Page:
One comment I often get when discussing potential travel plans with others is, “Oh, you should go to Paris”. I don’t disagree but somehow I always end up somewhere else when I visit Europe. If the decision was mine alone, I would usually choose London since it’s one of my favorite cities in the world though I also want to visit other parts of the UK as well (Edinburgh, Oxbridge and Brighton are still on my to-visit list).
But now, I can finally cross the City of Lights off my list. I spent a very long (for me, that is) Memorial Day weekend in France and Belgium, traveling with my friend P. She wanted to take a trip this year and I happily agreed to be her traveling companion; it was a new experience since I’ve known her longer than most of my friends (she and my sister went to school together) but this was the first time we traveled together. P made all the arrangements and we set off for Paris on her birthday.
While this was my first trip to Paris, P had been there before some years ago but she didn’t mind revisiting the famous and heavily trafficked landmarks. Of course, there were visits to the Louvre (Mona Lisa, check. Venus de Milo, done. The Winged Victory of Samothrace, ditto.), the Place de la Concorde, Notre Dame Cathedral, and the Champs Elysées.
There was a stroll along the Seine on our first afternoon, crossing the river at Pont Neuf and browsing the famous book stalls on the Left Bank. We were lucky to see the Pont des Arts with love locks intact; Paris officials finally removed them last week and I can’t say I disagree with that choice. A few days later, we hopped on a boat for a one-hour cruise on the Seine, starting at the Eiffel Tower and heading west to the tip of Île Saint-Louis before turning back. And all along the river were Parisians sitting by the banks, chatting the night away with food, drinks and their friends.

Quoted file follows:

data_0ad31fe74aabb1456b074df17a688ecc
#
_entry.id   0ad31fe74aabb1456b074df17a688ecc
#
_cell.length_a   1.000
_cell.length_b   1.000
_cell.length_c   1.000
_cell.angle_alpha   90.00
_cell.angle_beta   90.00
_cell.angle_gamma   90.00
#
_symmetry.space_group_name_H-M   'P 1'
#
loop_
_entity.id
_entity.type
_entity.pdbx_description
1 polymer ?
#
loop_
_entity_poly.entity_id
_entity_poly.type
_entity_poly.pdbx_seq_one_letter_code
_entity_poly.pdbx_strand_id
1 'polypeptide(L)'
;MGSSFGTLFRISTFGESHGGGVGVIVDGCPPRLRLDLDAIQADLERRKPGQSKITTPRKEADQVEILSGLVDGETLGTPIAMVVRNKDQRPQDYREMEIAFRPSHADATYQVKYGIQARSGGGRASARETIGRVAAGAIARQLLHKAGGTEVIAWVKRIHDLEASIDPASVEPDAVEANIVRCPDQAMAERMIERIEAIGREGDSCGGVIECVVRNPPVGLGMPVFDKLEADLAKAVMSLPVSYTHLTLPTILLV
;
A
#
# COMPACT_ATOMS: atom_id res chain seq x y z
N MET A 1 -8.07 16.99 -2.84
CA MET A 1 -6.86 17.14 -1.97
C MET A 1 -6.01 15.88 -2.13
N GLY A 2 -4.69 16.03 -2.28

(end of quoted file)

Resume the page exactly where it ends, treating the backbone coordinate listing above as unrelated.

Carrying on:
We saw both the Eiffel Tower and the Arc de Triomphe up close but did not climb to the top of either; the lines were insane for the former (even during late evenings) and we arrived too early for the latter to be open. One nice thing about visiting Paris this time of year is the long daylight; sunset began around 9:30pm and it was very hard to want to return to the hotel when there was still a lot of natural light outside. We made the most of it by wandering around the streets of Paris until it grew dark; even then, there were still plenty of people picnicking on the Champ de Mars or having a late (for me) dinner at the bistros.
People have asked me what my favorite part of the trip was and honestly, I don’t think there was any particularly outstanding moment in my mind. Because we were there for such a short time, we crammed as much as we could in the first few days and a lot of it went by almost in a blur. It also didn’t help that the weekend we were there happened to be a public holiday in France so while stores were normally closed on Sundays, many shops and restaurants did not open on Monday either so that meant all our shopping had to be done in between all of the cultural visits.
Even so, I think it was amazing how much we did see in such a short time though our feet were so sore every evening by the time we returned to the hotel. One thing I now have a temporary aversion to are cobblestone streets; walking on uneven, unpaved surfaces were brutal, no matter which pair of shoes I wore nor how often we changed them during the day. Stone streets are lovely to look at but not for ideal for walking hours on.
Stay tuned for more about my trip (and of course, the food).